Community solar is back in front of the state Legislature, but this time it’s bringing an army of support.

The sponsors of this year’s community solar bill spent the summer listening to a diverse array of stakeholders to craft a bill ensuring all New Mexicans will benefit from community solar.

So, it should come as no surprise that community solar is supported by one of the state’s largest, most diverse coalitions to ever back an energy program. There is a groundswell of support for community solar because it democratizes solar, brings new economic stimulus and tax revenue to the state, gives more people a chance to go solar and reduce their utility bills, gives farmers opportunities to diversify their income, and creates good jobs in every county across the state.

Despite overwhelming support and momentum for community solar, there is one special interest group that continues to oppose the program: New Mexico’s investor-owned utilities.

As the bill makes its way through the Roundhouse, it is important to dispel the misleading and arcane arguments from the bill’s only opponent.

Argument 1: Community solar shifts costs to nonparticipating ratepayers.

This is simply untrue.

We have known for years that local solar projects bring benefits to the system, and myriad studies have proven their value to the system exceeds costs. The latest and most technologically advanced utility planning models show that local solar projects do not shift costs, and scaling them can actually save the grid — and all ratepayers — money. That’s because these projects reduce the need for unnecessary ratepayer-backed investments on costly power plants, transmission and distribution infrastructure with more flexible local power in the system.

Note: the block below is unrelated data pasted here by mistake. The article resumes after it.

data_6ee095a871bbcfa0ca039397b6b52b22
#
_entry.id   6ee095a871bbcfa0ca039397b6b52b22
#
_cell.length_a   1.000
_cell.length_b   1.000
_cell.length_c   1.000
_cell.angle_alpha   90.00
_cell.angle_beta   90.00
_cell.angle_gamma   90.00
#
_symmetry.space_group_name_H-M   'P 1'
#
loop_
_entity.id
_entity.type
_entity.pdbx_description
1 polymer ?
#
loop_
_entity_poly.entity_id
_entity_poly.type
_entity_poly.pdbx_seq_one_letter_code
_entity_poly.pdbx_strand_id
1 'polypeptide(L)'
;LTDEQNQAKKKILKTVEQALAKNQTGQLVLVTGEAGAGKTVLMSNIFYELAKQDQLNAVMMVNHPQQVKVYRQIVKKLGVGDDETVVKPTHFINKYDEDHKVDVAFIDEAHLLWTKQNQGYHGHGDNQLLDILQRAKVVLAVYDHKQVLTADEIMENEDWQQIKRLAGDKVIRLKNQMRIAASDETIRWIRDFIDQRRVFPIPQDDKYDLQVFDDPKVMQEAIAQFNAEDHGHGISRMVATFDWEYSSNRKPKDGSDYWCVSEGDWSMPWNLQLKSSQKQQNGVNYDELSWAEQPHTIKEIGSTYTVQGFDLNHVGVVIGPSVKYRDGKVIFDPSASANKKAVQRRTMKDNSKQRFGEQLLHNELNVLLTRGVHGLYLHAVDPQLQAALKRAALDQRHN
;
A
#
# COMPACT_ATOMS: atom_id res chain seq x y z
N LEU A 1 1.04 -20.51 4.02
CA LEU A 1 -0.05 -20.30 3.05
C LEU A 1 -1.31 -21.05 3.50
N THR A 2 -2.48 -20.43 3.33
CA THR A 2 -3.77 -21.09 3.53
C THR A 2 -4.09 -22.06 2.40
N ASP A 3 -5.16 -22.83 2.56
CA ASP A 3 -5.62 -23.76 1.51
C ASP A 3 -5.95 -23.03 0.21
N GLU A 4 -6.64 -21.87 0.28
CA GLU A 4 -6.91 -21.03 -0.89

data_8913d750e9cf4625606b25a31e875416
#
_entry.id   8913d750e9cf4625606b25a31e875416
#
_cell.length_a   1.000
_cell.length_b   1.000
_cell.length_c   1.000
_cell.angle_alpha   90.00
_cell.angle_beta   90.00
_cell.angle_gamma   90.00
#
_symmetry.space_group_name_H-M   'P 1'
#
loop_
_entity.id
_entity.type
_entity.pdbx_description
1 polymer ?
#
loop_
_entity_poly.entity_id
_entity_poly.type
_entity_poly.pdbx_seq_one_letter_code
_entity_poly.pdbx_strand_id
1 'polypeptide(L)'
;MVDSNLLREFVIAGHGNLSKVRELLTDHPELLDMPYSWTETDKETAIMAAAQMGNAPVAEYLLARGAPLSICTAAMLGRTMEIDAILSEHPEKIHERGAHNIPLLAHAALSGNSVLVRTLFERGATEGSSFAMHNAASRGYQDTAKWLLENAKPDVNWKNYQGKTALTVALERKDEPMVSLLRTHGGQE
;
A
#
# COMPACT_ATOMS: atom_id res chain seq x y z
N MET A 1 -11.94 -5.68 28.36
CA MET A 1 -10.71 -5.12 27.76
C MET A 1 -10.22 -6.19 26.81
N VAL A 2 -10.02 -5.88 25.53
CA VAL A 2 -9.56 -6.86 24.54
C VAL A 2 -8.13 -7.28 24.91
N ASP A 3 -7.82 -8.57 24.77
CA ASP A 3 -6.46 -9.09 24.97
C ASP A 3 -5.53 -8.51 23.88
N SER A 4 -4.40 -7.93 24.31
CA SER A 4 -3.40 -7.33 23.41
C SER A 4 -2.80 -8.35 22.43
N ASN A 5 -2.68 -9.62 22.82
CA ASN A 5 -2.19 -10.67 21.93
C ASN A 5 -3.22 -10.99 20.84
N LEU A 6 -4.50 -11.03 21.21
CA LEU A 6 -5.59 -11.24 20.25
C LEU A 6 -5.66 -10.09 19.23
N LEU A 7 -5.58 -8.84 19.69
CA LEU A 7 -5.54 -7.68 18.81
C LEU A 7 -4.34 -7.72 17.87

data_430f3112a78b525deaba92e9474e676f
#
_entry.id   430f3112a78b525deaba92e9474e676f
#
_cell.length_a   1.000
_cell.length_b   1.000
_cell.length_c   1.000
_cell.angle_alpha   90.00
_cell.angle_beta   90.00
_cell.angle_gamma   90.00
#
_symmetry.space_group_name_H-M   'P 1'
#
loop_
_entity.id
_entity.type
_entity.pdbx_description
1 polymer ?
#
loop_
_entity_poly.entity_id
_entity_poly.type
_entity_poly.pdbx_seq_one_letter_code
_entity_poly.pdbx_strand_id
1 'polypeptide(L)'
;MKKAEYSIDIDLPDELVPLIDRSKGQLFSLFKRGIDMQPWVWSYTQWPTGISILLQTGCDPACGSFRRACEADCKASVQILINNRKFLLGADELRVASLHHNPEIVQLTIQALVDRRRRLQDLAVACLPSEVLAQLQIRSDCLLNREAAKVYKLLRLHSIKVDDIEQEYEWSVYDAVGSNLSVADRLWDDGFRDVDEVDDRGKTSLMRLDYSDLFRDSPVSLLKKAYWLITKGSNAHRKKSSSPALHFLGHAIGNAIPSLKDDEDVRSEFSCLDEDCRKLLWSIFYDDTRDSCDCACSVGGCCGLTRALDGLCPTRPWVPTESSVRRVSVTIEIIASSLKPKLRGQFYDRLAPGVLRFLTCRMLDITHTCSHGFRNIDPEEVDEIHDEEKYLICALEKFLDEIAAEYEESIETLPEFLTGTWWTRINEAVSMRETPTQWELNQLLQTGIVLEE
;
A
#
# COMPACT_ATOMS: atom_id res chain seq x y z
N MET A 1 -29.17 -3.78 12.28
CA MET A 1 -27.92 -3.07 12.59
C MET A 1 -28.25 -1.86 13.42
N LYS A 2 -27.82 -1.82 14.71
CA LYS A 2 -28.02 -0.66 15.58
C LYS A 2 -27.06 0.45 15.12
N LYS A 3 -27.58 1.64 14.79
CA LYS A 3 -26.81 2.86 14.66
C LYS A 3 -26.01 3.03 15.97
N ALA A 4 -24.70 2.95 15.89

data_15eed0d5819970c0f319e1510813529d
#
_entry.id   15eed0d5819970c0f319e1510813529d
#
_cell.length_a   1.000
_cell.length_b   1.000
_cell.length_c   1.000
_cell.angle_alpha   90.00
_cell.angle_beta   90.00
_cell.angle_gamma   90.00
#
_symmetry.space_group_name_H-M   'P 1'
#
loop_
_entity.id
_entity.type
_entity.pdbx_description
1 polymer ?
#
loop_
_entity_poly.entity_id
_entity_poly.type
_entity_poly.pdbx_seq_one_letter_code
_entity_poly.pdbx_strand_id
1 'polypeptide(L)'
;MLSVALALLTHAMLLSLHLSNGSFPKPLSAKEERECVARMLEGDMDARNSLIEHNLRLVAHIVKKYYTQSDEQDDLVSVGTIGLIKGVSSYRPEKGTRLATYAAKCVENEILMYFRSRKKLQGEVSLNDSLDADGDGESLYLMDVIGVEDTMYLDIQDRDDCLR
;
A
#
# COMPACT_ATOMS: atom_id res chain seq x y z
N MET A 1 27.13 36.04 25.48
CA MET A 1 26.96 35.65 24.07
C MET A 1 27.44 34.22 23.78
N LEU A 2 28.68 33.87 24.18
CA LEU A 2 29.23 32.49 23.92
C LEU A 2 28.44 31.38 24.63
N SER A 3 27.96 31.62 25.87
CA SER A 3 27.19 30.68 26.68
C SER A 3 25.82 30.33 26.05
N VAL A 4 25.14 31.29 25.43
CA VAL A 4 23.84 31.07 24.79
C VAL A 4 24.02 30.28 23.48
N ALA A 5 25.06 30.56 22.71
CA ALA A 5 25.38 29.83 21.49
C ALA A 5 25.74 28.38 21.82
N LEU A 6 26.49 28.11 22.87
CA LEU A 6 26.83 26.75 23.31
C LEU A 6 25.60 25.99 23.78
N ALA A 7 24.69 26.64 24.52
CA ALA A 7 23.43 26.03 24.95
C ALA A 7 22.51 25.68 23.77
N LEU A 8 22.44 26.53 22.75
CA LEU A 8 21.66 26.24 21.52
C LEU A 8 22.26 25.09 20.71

What’s more, under current state law, community solar developers pay utilities hundreds of thousands of dollars per project in interconnection and administrative fees. These fees will be used to upgrade and modernize areas of the grid that are difficult to maintain.

Argument 2: Projects can be built anywhere and utilities are forced to purchase the energy.

Utilities don’t actually “buy” the subscribed power produced by a community solar facility. Subscribers buy the power from the community solar facility and utilities are fairly compensated for their infrastructure, which is used to deliver the community solar power to the customers. Subscribers then receive a fair credit for that power equivalent to the utility’s generation and transmission costs, which are significantly reduced thanks to the new community solar being generated.

Also, community solar projects can’t be built anywhere. They must be interconnected in the same utility service area as the subscribers. They are locally sited and must abide by local zoning and permitting laws. This puts power back into our local communities to decide how these projects get brought to life in their community.

Argument 3: With the Energy Transition Act, why do we need community solar?

New Mexico has ambitious goals with the Energy Transition Act. But to meet these goals and build a grid that is low-cost, reliable and ready for the 21st century, we need to scale both utility and smaller, local solar simultaneously. Local solar won’t replace utility-scale generation, it will complement it.

The time for old arguments is over

It’s time we finally give all customers access to affordable renewable energy. It’s time we rebuild our economy and get hardworking New Mexicans back to work. It’s time we modernize our electric grid. It’s time to provide opportunities to farmers and rural communities. And it’s time we dispel the misleading and arcane arguments from the only opponents of community solar.

It’s time to pass the people’s bill and bring community solar to New Mexico.

The writers are members of the SOLution New Mexico Coalition, a group of diverse interests advocating for the passage of community solar legislation. Beth Beloff is with the Coalition of Sustainable Communities New Mexico and Ben Shelton with Conservation Voters of New Mexico. Mayane Barudin of Vote Solar and Kevin Cray of Coalition for Community Solar Access contributed to the piece.

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